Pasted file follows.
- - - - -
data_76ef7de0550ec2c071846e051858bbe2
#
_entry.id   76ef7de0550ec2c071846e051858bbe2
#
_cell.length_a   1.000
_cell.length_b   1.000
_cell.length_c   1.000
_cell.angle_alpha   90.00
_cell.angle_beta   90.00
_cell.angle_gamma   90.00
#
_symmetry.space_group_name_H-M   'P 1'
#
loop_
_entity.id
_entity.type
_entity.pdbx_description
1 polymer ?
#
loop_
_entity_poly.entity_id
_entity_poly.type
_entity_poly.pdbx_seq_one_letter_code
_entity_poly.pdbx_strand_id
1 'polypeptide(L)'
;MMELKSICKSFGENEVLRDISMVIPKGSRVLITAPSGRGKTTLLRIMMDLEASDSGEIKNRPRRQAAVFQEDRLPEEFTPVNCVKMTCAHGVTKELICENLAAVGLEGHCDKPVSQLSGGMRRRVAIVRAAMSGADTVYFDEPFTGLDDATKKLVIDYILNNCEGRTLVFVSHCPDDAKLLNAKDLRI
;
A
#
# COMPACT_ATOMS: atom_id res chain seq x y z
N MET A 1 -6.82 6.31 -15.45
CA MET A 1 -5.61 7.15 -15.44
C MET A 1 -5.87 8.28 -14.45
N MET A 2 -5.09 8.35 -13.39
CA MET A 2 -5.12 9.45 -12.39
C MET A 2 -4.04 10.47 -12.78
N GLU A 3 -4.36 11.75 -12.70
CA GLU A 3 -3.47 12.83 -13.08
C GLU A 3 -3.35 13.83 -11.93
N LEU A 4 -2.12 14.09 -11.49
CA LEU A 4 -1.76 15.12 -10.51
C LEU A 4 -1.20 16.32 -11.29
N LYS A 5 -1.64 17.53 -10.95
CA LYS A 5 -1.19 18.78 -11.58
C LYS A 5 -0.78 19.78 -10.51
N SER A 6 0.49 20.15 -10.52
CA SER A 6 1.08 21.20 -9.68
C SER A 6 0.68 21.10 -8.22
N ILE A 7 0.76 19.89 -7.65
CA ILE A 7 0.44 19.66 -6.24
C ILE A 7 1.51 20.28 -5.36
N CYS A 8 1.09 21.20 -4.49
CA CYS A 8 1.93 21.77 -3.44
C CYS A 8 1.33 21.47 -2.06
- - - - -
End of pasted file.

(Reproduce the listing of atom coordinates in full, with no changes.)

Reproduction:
data_76ef7de0550ec2c071846e051858bbe2
#
_entry.id   76ef7de0550ec2c071846e051858bbe2
#
_cell.length_a   1.000
_cell.length_b   1.000
_cell.length_c   1.000
_cell.angle_alpha   90.00
_cell.angle_beta   90.00
_cell.angle_gamma   90.00
#
_symmetry.space_group_name_H-M   'P 1'
#
loop_
_entity.id
_entity.type
_entity.pdbx_description
1 polymer ?
#
loop_
_entity_poly.entity_id
_entity_poly.type
_entity_poly.pdbx_seq_one_letter_code
_entity_poly.pdbx_strand_id
1 'polypeptide(L)'
;MMELKSICKSFGENEVLRDISMVIPKGSRVLITAPSGRGKTTLLRIMMDLEASDSGEIKNRPRRQAAVFQEDRLPEEFTPVNCVKMTCAHGVTKELICENLAAVGLEGHCDKPVSQLSGGMRRRVAIVRAAMSGADTVYFDEPFTGLDDATKKLVIDYILNNCEGRTLVFVSHCPDDAKLLNAKDLRI
;
A
#
# COMPACT_ATOMS: atom_id res chain seq x y z
N MET A 1 -6.82 6.31 -15.45
CA MET A 1 -5.61 7.15 -15.44
C MET A 1 -5.87 8.28 -14.45
N MET A 2 -5.09 8.35 -13.39
CA MET A 2 -5.12 9.45 -12.39
C MET A 2 -4.04 10.47 -12.78
N GLU A 3 -4.36 11.75 -12.70
CA GLU A 3 -3.47 12.83 -13.08
C GLU A 3 -3.35 13.83 -11.93
N LEU A 4 -2.12 14.09 -11.49
CA LEU A 4 -1.76 15.12 -10.51
C LEU A 4 -1.20 16.32 -11.29
N LYS A 5 -1.64 17.53 -10.95
CA LYS A 5 -1.19 18.78 -11.58
C LYS A 5 -0.78 19.78 -10.51
N SER A 6 0.49 20.15 -10.52
CA SER A 6 1.08 21.20 -9.68
C SER A 6 0.68 21.10 -8.22
N ILE A 7 0.76 19.89 -7.65
CA ILE A 7 0.44 19.66 -6.24
C ILE A 7 1.51 20.28 -5.36
N CYS A 8 1.09 21.20 -4.49
CA CYS A 8 1.93 21.77 -3.44
C CYS A 8 1.33 21.47 -2.06